We Have a Plan!
Matt would have done a much better job with his mad computer skills, but I just had to put something on paper to help me stay focused. So here it is – the future reLuxe Ranch.
I suspect we’ll have to add a slaughter/smokehouse to the plan given the likelihood that we’ll start raising pigs this year, but otherwise, I think this should cover us for the next 3-5 years. We’re really hoping “they” (whoever “they” are) take a new aerial picture of our property and post it on the internet - oh, in say June of this year - because we’ll have pretty much all the infrastructure, fences, and path-work done, so you’ll really be able to see how much things have changed since we started our work in March 2014.
Of course, if you want to see it, you could also just come and visit…
See How Our Garden Grows… in February!
Ok – so nothing is actually growing in the garden yet. We’re not that good…it’s February. But, our garden space has grown by leaps and bounds in the last week.
We are adding nine more rows of beds and a few “bonus” areas for a medicinal garden and herb spiral, and a straw bale planting area for potatoes. Preparation of the beds is a bit labor intensive. I’ve been moving topsoil around since November to cover the severely eroded areas. And this week, I’ve been moving hundreds (literally) of wheelbarrow’s full of manure and mulch into the garden area to amend the rows for planting, create paths for foot traffic, and also use the paths as a as barriers to prevent plants and weeds that spread through rhizomes (roots) from growing back into the garden. The first photo was what the piles looked like last week. The second photo was from Wednesday. Note - you can actually see the grill in the second photo now.
I’ve still got tons to do, but at the rate I’ve been going, it should all be done by the end of February. Also, Matt is going to double dig the more up hill sections of some of the rows where we miraculously have some natural topsoil. His amazing double digging skills will really speed things up.
Now, here’s the Before and After for the garden area from last week until now, so you can see where the mulch and manure went.
We also put the last of the posts in concrete on Sunday and took our final measurements. The total linear distance of our new fence around the garden is about 351 feet. Matt got all the corner braces in place and our PVC-coated 6 foot deer/animal extrusion fencing has arrived. So, we’re ready to start stretching and “stapling” ( hammering 1.5” U-shaped nails into the posts) the fence in place this weekend.
After we finish the garden fence, we’ll move on to a “Fancy Fence”. Technically it will be a Fancy, Phoebe, and Pythagoras fence – as in a fence to protect and contain our three goats and any babies they have (likely to happen in the very near future).
So, since I just mentioned goat babies in the previous section, I figured a real update was in order. The girls could actually be due as early as February 27. And like many pregnant mamas coming to the end of their term, their bellies look ready to explode. They eat, sleep, and pee constantly. They are super affectionate to me (probably so I’ll give them more food). And, they’ll have nothing to do with Pye, our buck, who is very disturbed by the lack of interest from his harem girls.
I’ve read a book and watched stuff on the internet, so I am now an expert in goat births (not!). Good news is that most goat births go off without hitch (and we’ve got the number for a good vet, just in case.)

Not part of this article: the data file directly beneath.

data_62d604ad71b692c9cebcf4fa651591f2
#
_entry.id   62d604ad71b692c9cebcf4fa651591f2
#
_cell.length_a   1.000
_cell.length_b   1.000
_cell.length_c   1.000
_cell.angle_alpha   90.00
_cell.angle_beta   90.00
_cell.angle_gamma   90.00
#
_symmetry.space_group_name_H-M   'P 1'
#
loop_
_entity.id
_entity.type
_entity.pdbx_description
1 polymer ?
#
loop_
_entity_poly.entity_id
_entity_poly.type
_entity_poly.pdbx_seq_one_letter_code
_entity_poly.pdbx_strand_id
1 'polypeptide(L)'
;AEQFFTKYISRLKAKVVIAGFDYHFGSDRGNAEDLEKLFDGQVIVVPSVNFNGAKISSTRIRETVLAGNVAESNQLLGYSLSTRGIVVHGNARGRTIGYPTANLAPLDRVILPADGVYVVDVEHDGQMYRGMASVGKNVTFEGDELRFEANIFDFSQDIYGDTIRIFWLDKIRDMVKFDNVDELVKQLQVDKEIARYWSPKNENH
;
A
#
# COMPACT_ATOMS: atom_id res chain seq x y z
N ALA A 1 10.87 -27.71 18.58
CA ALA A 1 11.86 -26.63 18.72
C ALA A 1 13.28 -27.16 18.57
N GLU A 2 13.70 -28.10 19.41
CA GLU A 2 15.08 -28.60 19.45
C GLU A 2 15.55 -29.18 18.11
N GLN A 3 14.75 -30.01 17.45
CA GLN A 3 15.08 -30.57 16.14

We’ve got the goat barn closed in on all sides and now have two separate stalls - one for mamas and one for Pye (a.k.a the butthead - because he likes to butt heads with anything and anyone). I used pre-fab fence panels to finish a second stall because it was cheaper and faster than buying wood slats, the panels were easy to move around and attach on my own, and because we needed to keep the goat barn well ventilated. Goats are super sensitive to lung infections in confined spaces, so you need to have airflow in their goat enclosures year-round. Also, as Matt and my dad will gladly tell you, and I wholeheartedly agree, I can’t be trusted to build anything “structural” on my own.
Last week I started my Master Gardener Volunteer training with the North Carolina Agricultural extension. I am learning tons about botany, propagation, plant problem diagnoses, soil testing/fertility, etc. I’ve also met a bunch of awesome gardeners who have been willing to share their expertise (and cool stuff like Jerusalem Artichoke tuber cuttings and grandma’s bullet proof roses). Next up in the course - grafting and pruning! For our local friends – make sure to check out the public events line-up here for dirt-cheap (pun intended), rock-solid training from A (apples) to T (tomatoes).
When Matt waved me over to show me how busy our bees were on our almost 70 degree Sunday, I nearly wept with joy. I’ve bought four bee packages (boxes full of bees to install in my hives) over the last two years and this is the first colony to make it through winter. With my honey hopes restored by my one surviving colony, I placed our order for four more bee packages to be picked up March 28. And because Matt too wants to be a “busy bee” - he’s agreed to make me some horizontal top bar bee hives for our new colonies. I’ve been letting my bees be somewhat “au natural” anyhow (only giving them two guide combs per bee box), so I figured I ought to just go all the way and let them design their comb on their own, as they would in nature. It will make honey extraction a bit trickier, but if our colony survival rate increases from 25% to 75% it will be well worth it.
Happy + Healthy Bees = Honey, Yippee!
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